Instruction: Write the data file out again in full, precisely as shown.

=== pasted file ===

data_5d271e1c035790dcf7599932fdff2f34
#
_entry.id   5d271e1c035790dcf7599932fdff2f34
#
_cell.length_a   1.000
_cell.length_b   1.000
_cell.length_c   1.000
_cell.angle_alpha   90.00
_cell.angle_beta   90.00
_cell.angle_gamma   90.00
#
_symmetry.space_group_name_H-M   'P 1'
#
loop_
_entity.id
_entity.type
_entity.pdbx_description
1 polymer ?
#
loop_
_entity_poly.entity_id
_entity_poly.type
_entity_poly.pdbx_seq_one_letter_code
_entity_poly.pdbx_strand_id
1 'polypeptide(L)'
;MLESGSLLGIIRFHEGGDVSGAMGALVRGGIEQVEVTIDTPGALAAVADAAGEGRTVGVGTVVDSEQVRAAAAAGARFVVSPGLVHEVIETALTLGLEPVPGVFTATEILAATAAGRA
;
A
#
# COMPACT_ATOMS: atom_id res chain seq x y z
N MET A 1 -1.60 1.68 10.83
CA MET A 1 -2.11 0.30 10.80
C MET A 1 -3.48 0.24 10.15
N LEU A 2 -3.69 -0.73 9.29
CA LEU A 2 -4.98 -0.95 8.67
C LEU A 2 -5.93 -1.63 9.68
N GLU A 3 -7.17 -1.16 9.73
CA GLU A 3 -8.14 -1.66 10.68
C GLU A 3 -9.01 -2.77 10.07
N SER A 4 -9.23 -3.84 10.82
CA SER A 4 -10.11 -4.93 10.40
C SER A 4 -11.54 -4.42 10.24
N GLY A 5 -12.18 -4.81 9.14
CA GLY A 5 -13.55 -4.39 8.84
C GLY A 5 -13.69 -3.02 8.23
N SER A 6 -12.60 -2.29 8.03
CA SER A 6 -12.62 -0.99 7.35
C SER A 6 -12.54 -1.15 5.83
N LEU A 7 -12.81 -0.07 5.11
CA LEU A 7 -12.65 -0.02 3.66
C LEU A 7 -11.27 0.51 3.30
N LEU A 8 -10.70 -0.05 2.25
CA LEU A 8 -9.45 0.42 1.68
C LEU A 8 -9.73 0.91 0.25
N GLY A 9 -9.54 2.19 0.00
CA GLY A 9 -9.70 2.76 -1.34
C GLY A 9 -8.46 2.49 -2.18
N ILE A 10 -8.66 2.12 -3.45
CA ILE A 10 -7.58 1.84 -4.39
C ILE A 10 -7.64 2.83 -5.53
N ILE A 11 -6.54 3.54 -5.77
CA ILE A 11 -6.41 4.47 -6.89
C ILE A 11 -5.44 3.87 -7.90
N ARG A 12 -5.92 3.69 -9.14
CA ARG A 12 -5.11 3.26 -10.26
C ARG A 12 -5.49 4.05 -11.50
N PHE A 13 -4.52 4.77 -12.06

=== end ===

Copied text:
data_5d271e1c035790dcf7599932fdff2f34
#
_entry.id   5d271e1c035790dcf7599932fdff2f34
#
_cell.length_a   1.000
_cell.length_b   1.000
_cell.length_c   1.000
_cell.angle_alpha   90.00
_cell.angle_beta   90.00
_cell.angle_gamma   90.00
#
_symmetry.space_group_name_H-M   'P 1'
#
loop_
_entity.id
_entity.type
_entity.pdbx_description
1 polymer ?
#
loop_
_entity_poly.entity_id
_entity_poly.type
_entity_poly.pdbx_seq_one_letter_code
_entity_poly.pdbx_strand_id
1 'polypeptide(L)'
;MLESGSLLGIIRFHEGGDVSGAMGALVRGGIEQVEVTIDTPGALAAVADAAGEGRTVGVGTVVDSEQVRAAAAAGARFVVSPGLVHEVIETALTLGLEPVPGVFTATEILAATAAGRA
;
A
#
# COMPACT_ATOMS: atom_id res chain seq x y z
N MET A 1 -1.60 1.68 10.83
CA MET A 1 -2.11 0.30 10.80
C MET A 1 -3.48 0.24 10.15
N LEU A 2 -3.69 -0.73 9.29
CA LEU A 2 -4.98 -0.95 8.67
C LEU A 2 -5.93 -1.63 9.68
N GLU A 3 -7.17 -1.16 9.73
CA GLU A 3 -8.14 -1.66 10.68
C GLU A 3 -9.01 -2.77 10.07
N SER A 4 -9.23 -3.84 10.82
CA SER A 4 -10.11 -4.93 10.40
C SER A 4 -11.54 -4.42 10.24
N GLY A 5 -12.18 -4.81 9.14
CA GLY A 5 -13.55 -4.39 8.84
C GLY A 5 -13.69 -3.02 8.23
N SER A 6 -12.60 -2.29 8.03
CA SER A 6 -12.62 -0.99 7.35
C SER A 6 -12.54 -1.15 5.83
N LEU A 7 -12.81 -0.07 5.11
CA LEU A 7 -12.65 -0.02 3.66
C LEU A 7 -11.27 0.51 3.30
N LEU A 8 -10.70 -0.05 2.25
CA LEU A 8 -9.45 0.42 1.68
C LEU A 8 -9.73 0.91 0.25
N GLY A 9 -9.54 2.19 0.00
CA GLY A 9 -9.70 2.76 -1.34
C GLY A 9 -8.46 2.49 -2.18
N ILE A 10 -8.66 2.12 -3.45
CA ILE A 10 -7.58 1.84 -4.39
C ILE A 10 -7.64 2.83 -5.53
N ILE A 11 -6.54 3.54 -5.77
CA ILE A 11 -6.41 4.47 -6.89
C ILE A 11 -5.44 3.87 -7.90
N ARG A 12 -5.92 3.69 -9.14
CA ARG A 12 -5.11 3.26 -10.26
C ARG A 12 -5.49 4.05 -11.50
N PHE A 13 -4.52 4.77 -12.06